The saying goes – “If you empower a woman you empower the whole community”. This is true in the town of Dol Dol where women have taken the initiative to build Manyattas with the intention of promoting eco-tourism as an alternative source of income. The idea is to let traditional practices shine while promoting sustainable conservation practices, in a setting that allows tourists to fully immerse themselves into the Maasai community.
The idea came to life after the community needed alternative sources of income to tree logging and charcoal burning that was being carried out at Mukogodo forest. In February this year, 300 women, all reformed charcoal burners, came together to form Naramat Environmental CBO with the help of their area Chief – Kaise Maxwell. He insisted that creating significant change within the community needed women to spearhead the process, saying; “women in this community are the sole bread winners, I knew if we empower the women we will empower the whole community and individuals as well.”
Traditional Maasai culture dictates that there is little chance of women inheriting or owning entities that would allow them to generate income. They focus mainly on making beads; building manyattas for family use as well as carry out basic homestead chores. Men herd the livestock as the women go out to look for food to provide meals for their families. The intensity of activities geared to support families also increases during dry seasons.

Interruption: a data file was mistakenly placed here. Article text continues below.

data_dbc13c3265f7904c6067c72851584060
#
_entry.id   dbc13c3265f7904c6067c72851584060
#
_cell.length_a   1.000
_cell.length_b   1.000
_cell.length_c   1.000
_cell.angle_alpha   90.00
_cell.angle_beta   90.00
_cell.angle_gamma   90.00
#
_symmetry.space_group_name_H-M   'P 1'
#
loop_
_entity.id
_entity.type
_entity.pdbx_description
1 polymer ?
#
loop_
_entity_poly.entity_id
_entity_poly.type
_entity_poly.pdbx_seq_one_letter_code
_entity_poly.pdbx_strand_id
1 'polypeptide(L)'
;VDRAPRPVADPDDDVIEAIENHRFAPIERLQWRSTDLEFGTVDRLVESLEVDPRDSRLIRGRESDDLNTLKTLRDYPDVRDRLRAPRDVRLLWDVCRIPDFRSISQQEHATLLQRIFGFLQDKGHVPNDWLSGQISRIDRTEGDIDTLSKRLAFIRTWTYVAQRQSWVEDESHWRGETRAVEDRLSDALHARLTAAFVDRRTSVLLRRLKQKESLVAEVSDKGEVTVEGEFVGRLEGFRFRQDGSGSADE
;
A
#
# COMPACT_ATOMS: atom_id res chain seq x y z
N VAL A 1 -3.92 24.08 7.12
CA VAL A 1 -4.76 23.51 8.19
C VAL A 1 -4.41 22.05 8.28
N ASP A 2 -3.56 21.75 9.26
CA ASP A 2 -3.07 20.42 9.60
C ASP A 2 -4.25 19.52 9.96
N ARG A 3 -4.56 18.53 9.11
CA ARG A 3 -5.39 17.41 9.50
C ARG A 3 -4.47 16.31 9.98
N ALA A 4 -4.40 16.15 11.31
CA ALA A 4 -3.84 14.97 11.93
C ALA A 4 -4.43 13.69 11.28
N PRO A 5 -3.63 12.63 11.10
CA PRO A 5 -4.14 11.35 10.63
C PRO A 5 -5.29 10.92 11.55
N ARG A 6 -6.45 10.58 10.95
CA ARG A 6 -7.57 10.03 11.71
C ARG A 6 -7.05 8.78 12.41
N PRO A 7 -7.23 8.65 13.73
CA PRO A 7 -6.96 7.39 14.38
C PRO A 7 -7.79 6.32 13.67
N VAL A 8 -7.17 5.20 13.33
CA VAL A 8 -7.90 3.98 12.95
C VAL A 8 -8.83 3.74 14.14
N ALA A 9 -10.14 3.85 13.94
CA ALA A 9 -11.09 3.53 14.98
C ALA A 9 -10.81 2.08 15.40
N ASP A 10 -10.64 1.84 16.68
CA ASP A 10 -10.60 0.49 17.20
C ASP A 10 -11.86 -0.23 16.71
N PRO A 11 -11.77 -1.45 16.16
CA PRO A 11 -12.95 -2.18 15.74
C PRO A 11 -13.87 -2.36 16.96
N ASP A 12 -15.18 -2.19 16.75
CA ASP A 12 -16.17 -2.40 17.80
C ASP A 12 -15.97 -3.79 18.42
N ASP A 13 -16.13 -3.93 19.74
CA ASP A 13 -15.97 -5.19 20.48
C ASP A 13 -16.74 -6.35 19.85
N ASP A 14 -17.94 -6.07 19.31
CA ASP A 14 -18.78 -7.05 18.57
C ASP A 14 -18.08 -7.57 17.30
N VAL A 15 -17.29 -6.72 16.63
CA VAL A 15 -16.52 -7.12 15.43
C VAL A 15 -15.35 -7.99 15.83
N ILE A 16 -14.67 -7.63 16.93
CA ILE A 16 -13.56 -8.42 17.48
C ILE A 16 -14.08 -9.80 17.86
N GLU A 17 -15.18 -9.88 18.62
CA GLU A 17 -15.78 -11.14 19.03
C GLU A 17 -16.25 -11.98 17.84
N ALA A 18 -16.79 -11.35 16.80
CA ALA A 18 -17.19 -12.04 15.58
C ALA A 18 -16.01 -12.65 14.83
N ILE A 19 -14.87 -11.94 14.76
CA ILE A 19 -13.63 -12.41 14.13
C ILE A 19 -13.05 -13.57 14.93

Women wake up very early to fetch water, milk cows and walk for miles to sell charcoal to residents in neighbouring villages. Before the introduction of alternative sources of income, such as eco-tourism manyattas, the women from Dol Dol would make charcoal from timber harvested from Mukogodo forest – Kenya’s last remaining indigenous forest, decreasing the forest’s cover at an alarming rate. During the formation of Naramat Environmental CBO, Chief Maxwell informed members on the repercussions of deforestation and encouraged members to forgo the practice. As a result of this, communities in the area now play an active role in the protection of Laikipia’s forest resource, as well as gain knowledge in alternative sources of income to support their livelihood.